Last edited by bull drinkwater; 05-25-2012 at 10:44 PM.
05-26-2012, 08:55 AM   #36
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The only advantage to the 300mm f/5.6 over the f/4 lens is weight and size. You also get a closer minimum focus distance--2.2m vs 3m. I bought the f/5.6 for the weight and size as I haul my stuff manually--can't get the donkey in the car, so I have to be able to cary everything when I get where I am going and still be able to work. But contrast is low with that lens. It is not a focal length I use often, so I am happy with the compromise.

I also shoot with the D FA 55mm, A 120mm Macro, and A 35mm. I am very pleased with those lenses.
05-26-2012, 02:13 PM   #37
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QuoteOriginally posted by Yamanobori Quote
The only advantage to the 300mm f/5.6 over the f/4 lens is weight and size. You also get a closer minimum focus distance--2.2m vs 3m. I bought the f/5.6 for the weight and size as I haul my stuff manually--can't get the donkey in the car, so I have to be able to cary everything when I get where I am going and still be able to work. But contrast is low with that lens. It is not a focal length I use often, so I am happy with the compromise.

I also shoot with the D FA 55mm, A 120mm Macro, and A 35mm. I am very pleased with those lenses.
As I mentioned in my previous post (and my comprehensive testing of lenses)....when each of tjhose 300mm AF 645 lenses are compared, when used wide open, the difference in contrast and micro contrast between the two is quite significant and in many shooting circumstances have substantial impact. the FA 300 f4can be used quite confidentially wide open. The 300 f5.6 on the other hand generally requires some stopping down to achieve something close to a compreable image as compared to the FA 300 f4, but if you shoot it stooped down, it is a very good lens. It all depends on needs and of course as you mentioned, ease of traveling with it.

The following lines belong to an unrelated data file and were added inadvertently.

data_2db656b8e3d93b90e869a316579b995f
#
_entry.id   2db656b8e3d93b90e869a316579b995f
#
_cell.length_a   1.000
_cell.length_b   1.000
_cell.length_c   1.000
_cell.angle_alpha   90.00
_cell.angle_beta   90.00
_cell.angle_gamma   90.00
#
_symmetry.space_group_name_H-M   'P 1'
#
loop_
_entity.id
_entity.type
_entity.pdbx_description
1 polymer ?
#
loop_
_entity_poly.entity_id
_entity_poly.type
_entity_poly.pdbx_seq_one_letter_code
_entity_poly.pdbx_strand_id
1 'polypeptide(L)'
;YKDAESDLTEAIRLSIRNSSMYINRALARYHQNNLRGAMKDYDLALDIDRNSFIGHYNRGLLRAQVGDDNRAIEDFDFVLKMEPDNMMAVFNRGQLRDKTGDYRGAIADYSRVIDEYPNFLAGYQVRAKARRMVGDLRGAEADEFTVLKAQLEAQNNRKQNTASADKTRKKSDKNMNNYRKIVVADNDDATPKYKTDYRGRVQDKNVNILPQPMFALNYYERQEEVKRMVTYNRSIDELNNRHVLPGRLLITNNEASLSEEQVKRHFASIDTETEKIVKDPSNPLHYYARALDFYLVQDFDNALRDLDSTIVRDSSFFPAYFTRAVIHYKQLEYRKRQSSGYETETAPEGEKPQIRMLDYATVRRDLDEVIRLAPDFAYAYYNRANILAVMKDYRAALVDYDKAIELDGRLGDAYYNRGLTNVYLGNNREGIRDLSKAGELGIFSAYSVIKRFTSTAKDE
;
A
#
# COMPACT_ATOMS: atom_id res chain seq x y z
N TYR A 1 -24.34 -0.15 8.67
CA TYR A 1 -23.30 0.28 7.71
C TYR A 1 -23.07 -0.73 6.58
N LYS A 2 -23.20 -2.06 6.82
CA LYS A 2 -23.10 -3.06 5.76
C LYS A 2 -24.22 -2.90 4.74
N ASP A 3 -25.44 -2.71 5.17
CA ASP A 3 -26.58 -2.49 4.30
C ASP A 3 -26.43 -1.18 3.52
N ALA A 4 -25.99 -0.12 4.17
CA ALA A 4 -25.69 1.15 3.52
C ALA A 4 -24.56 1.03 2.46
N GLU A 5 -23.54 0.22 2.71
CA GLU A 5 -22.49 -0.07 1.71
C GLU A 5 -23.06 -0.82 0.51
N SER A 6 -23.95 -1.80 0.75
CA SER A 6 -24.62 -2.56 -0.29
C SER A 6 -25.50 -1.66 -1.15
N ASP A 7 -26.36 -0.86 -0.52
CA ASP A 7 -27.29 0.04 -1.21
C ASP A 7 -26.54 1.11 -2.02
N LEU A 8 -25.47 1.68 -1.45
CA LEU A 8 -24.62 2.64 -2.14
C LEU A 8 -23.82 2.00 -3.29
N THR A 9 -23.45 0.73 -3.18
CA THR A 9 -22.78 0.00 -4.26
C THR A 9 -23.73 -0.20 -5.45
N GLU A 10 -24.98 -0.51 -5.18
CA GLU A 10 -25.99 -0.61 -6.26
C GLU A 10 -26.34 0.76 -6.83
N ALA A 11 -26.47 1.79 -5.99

Dave (D&A)
05-26-2012, 03:19 PM   #38
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QuoteOriginally posted by DandA Quote
As I mentioned in my previous post (and my comprehensive testing of lenses)....when each of tjhose 300mm AF 645 lenses are compared, when used wide open, the difference in contrast and micro contrast between the two is quite significant and in many shooting circumstances have substantial impact. the FA 300 f4can be used quite confidentially wide open. The 300 f5.6 on the other hand generally requires some stopping down to achieve something close to a compreable image as compared to the FA 300 f4, but if you shoot it stooped down, it is a very good lens. It all depends on needs and of course as you mentioned, ease of traveling with it.

Dave (D&A)
I use my FA 300 5.6 mostly at f13 , i dont handheld MF at all because i always print Big and care for the micro details , at f16 u get a bit more depth if you stack " it soften a bit due to diffraction" otherwise the f13-14 is good enough for flat scenes and leave the rest to the 645D CCD to add the 3D effect

06-01-2012, 09:46 AM   #39